Tuesday, December 12, 2006

YouTube blocked, controversy follows!

"This site is blocked, because is does not comply with the cultural and social values of our country"

This is the kind of message that Jordanians, thankfully, don't have to put up with. Sure, there must be some blocked sites- to be honest I haven't heard of any recently- but all the most popular sites are accessible in Jordan.

It seems authorities have decided to monitor who accesses what, rather than prevent people from accessing certain sites. Blocking is a practice which causes an uproar and bad publicity.

YouTube has been at the center of such practices across our region.

This is what happened when Etisalat blocked access to YouTube in the UAE. It was shocking that the supposed beacon of media in the region was preventing its metropolitan, multicultural population from viewing the world's best shared videos!

An uproar followed in the press and in blogs; and the site has been unblocked recently.

Many other sites still remain blocked, but the majority of them are pornographic sites.

After all, the UAE is part of the Arabia Gulf, a traditionally conservative area. Imagine what kind of site blockage you'll get in Saudi Arabia! Which brings us to the latest story regarding Iran blocking access to YouTube.

For a country like Iran, it seems completely understandable and expected that a site like YouTube would be banned. After all, there are some 'mature' videos on it.

The message users in Iran get when trying to access the site is the following: "On the basis of the Islamic Republic of Iran laws, access to this website is not authorized".

But, one must wonder why on earth was Wikipedia, an Internet encyclopedia, blocked by Iranian authorities last week. Apparently, it was only temporary, but such erratic blocking practices have caused concerns amongst users that authorities are acting on certain complaints, prior to checking the authenticity of such complaints.

In fairness to Iranian authorities, only sites deemed to have offensive sexual content suffer from blocks, whereas Western news sites, which criticize the Iranian government are fully accessible. That is a fact worth noting.

But, on the other hand, a report by the Washington Post suggests that Iranian authorities blocked YouTube because of "videos from the Mujahedeen-e-Khalq and other Iranian opposition groups". And, on a lighter note, other offensive videos include "Iranian pop music videos".

A study by censorship watchdog, Reporters Without Borders, says that the top 13 Internet censoring countries in the world are Belarus, China, Cuba, Iran, Egypt, Myanmar, North Korea, Saudi Arabia, Syria, Tunisia, Turkmenistan, Uzbekistan and Vietnam.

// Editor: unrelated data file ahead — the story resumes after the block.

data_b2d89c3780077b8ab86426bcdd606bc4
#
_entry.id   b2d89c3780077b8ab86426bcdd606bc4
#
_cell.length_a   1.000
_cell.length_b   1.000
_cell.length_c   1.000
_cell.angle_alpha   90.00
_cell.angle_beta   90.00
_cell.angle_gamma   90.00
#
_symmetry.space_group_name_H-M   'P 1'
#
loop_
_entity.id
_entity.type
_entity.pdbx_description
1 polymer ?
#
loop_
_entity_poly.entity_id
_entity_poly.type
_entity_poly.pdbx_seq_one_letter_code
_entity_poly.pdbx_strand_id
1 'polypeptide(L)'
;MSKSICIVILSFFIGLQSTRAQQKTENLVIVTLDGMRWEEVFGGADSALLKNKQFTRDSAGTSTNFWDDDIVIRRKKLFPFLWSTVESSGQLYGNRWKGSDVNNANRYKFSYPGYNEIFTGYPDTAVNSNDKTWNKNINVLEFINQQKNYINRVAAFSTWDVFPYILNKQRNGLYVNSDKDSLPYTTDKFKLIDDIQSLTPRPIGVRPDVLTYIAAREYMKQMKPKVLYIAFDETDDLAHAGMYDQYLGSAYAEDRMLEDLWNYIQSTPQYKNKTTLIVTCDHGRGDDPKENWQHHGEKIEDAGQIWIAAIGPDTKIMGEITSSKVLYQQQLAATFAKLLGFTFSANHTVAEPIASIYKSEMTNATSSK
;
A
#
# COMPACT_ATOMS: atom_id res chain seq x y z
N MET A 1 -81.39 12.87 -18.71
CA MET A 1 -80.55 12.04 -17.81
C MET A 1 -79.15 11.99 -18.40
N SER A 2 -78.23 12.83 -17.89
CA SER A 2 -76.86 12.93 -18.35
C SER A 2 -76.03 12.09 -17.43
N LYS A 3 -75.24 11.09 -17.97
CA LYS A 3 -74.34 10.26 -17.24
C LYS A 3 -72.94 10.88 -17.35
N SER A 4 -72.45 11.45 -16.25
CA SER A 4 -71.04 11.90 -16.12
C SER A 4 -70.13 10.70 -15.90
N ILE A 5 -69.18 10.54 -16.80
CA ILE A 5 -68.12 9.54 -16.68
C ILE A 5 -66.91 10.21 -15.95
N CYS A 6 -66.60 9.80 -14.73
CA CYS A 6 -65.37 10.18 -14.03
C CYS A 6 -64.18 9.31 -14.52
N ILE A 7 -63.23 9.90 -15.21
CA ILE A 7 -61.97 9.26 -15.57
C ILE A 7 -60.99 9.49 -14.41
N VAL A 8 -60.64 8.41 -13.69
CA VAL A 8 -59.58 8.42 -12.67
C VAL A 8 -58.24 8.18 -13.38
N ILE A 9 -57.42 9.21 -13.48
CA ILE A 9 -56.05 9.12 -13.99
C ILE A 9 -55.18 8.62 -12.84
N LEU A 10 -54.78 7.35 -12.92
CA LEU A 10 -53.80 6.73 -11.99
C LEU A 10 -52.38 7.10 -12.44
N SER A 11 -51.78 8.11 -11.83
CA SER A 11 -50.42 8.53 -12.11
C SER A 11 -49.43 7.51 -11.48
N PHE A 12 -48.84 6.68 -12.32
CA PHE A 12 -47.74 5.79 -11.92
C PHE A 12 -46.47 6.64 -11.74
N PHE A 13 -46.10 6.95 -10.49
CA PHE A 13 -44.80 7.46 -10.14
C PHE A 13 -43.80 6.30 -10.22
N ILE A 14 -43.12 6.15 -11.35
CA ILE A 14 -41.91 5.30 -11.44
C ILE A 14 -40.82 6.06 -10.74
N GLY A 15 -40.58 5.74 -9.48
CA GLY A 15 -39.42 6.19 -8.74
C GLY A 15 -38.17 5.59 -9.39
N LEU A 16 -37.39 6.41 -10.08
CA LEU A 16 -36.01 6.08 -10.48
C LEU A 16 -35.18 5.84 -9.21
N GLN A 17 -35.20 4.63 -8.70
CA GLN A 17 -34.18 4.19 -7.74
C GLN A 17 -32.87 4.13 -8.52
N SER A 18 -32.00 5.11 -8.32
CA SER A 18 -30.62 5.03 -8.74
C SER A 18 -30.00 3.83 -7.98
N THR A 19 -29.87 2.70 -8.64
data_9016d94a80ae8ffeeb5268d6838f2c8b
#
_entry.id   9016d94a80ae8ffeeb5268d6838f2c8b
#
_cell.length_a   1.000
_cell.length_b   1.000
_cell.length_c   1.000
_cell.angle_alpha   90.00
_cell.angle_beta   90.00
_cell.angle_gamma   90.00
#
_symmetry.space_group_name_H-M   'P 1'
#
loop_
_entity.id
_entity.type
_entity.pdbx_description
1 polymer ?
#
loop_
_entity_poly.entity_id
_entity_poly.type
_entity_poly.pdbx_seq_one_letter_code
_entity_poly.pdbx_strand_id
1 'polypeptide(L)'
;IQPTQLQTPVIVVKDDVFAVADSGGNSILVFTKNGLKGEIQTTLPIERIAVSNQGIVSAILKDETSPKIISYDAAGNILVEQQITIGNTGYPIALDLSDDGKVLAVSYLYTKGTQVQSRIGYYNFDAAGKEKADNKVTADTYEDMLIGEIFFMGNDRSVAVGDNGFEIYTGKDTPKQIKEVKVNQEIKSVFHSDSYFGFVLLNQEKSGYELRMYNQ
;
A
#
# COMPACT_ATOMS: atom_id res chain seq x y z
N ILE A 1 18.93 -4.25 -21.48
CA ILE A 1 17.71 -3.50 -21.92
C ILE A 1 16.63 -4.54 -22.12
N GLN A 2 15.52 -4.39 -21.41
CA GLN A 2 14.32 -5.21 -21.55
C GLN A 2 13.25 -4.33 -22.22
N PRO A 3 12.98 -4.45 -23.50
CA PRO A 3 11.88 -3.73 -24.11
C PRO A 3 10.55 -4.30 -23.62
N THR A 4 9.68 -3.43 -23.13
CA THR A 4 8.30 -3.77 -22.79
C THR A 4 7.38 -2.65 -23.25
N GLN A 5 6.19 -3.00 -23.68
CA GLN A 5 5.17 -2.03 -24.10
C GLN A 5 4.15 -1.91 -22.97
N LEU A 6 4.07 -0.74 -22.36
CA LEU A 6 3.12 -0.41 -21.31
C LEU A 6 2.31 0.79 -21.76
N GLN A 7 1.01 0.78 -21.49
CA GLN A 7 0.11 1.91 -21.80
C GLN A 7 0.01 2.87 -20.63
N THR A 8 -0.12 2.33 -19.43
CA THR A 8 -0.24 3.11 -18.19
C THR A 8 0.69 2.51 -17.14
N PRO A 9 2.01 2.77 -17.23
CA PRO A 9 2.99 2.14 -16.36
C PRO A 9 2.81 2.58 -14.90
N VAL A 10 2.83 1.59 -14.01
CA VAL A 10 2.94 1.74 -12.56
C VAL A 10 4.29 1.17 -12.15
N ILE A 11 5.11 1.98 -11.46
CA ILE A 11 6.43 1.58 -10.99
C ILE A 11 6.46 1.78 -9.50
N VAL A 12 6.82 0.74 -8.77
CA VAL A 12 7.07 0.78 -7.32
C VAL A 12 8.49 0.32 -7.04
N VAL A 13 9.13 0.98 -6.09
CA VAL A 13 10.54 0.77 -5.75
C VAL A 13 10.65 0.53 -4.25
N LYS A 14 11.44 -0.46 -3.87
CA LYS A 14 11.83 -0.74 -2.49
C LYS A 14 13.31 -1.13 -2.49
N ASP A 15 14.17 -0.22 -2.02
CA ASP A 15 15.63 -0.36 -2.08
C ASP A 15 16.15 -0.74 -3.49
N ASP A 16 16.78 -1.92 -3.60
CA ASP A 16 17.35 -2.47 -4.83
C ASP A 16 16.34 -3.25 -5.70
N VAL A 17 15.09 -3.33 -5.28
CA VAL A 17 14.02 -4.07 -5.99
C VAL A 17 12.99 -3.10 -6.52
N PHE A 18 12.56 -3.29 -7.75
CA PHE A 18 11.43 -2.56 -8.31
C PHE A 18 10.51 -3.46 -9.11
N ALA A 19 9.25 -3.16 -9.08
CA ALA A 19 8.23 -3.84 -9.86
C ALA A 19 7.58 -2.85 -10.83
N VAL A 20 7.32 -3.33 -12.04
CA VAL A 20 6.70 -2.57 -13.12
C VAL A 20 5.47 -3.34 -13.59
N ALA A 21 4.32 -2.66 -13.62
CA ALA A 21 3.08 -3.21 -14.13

So far, Jordan is not on the list. But who knows what will happen in the future!

zanasser@gmail.com

4 Comments:

At 7:13 AM , Anonymous Anonymous said...

Again it's the question of intellectual freedom. I think the right of everyone to seek or receive any kind or type of content or information without restriction is tricky if not foggy. In other words, I find censors are right when trying to use their power to impose their view of what is truthful and appropriate, or offensive and objectionable, especially when it comes to children and how to protect them from dangerous or disturbing ideas and information like some of the content at "YouTube". On the other hand, I find censors in the Middle East very stupid and prefer to keep burying their own heads in the sand instead of creating public awarness and enhancing critical thinking where people can take ownership of ideas and control of their own intellectual and moral lives by running quick questions and analysis..this content is good..this content is bad. Finally, it's a question of understanding literacy and intellectual freedom.

 
At 3:40 PM , Anonymous Hani said...

YouTube was blocked in Saudi Arabia, and so was flickr.com and Wikipedia...

But one morning, they decided to unblock them all and they have been running for a while now :)

 
At 8:55 PM , Blogger Zeid Nasser said...

Gentlemen! Thanks for the commentary.

I agree with Khaled's long and thoughtful comment. And I believe some things must be censored, but where do you draw the line?

As for Hani, I didn't know about Saudi Arabia... I'll put that in a future story about censorship... thanks.

 
At 11:00 PM , Anonymous child said...

good site

 

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